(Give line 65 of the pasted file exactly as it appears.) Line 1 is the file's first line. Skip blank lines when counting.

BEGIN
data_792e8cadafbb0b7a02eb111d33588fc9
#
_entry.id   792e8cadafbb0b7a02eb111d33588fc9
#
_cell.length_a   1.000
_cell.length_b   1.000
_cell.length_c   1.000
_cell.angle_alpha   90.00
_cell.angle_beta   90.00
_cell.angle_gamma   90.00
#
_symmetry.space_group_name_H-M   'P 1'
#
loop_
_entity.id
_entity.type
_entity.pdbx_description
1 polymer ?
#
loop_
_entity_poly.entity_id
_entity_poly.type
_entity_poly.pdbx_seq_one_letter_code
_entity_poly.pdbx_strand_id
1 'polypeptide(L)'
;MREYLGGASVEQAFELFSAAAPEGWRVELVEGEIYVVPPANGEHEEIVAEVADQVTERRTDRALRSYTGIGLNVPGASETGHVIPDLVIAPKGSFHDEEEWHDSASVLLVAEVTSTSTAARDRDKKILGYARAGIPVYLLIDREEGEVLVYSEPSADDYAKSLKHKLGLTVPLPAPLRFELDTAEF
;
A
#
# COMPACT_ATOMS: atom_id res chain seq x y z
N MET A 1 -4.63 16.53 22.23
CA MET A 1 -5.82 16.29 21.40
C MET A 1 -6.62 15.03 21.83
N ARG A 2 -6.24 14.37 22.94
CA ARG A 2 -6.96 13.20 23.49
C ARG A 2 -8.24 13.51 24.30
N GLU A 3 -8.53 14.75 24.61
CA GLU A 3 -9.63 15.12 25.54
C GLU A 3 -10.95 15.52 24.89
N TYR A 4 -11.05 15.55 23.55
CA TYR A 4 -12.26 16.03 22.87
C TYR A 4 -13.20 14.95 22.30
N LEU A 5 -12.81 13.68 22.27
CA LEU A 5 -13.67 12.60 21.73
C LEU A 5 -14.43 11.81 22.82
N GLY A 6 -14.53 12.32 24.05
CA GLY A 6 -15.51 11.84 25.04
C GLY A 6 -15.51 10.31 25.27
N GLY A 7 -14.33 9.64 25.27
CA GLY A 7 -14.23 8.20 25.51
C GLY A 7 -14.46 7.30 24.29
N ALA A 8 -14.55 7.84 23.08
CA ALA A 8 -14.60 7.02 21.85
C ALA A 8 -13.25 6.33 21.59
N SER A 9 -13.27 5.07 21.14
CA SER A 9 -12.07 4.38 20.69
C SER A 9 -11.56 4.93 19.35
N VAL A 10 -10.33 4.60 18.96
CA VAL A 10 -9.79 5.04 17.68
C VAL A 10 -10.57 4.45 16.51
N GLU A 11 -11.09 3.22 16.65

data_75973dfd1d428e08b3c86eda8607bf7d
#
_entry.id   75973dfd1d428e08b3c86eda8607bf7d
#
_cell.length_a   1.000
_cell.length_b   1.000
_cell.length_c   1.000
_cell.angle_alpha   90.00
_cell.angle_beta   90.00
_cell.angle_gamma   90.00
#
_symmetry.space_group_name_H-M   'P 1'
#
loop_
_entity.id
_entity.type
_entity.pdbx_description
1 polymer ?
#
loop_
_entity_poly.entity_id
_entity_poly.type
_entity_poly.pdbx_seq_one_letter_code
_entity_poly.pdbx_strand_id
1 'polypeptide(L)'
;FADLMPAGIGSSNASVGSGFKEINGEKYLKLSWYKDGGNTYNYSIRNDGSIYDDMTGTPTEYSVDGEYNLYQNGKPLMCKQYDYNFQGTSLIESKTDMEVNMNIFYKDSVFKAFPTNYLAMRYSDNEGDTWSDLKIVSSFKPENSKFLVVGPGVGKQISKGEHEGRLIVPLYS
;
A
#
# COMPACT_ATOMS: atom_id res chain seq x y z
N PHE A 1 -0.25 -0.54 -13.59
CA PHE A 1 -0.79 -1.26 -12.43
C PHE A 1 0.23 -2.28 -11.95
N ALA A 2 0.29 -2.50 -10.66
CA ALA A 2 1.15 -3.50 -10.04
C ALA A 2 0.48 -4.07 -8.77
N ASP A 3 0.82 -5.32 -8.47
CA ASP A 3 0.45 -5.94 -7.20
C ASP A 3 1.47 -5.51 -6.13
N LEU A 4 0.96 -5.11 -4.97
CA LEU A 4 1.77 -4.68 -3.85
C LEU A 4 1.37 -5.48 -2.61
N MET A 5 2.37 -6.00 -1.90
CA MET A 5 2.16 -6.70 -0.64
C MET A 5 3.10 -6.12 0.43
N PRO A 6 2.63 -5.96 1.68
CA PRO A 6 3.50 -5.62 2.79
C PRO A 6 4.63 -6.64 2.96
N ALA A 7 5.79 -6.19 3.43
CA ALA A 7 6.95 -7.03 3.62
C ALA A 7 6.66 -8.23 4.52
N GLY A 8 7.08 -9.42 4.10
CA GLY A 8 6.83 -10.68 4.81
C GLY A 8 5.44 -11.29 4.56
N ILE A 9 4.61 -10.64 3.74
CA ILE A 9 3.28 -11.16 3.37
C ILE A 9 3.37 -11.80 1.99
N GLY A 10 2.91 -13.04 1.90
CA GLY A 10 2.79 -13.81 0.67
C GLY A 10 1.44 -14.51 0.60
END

#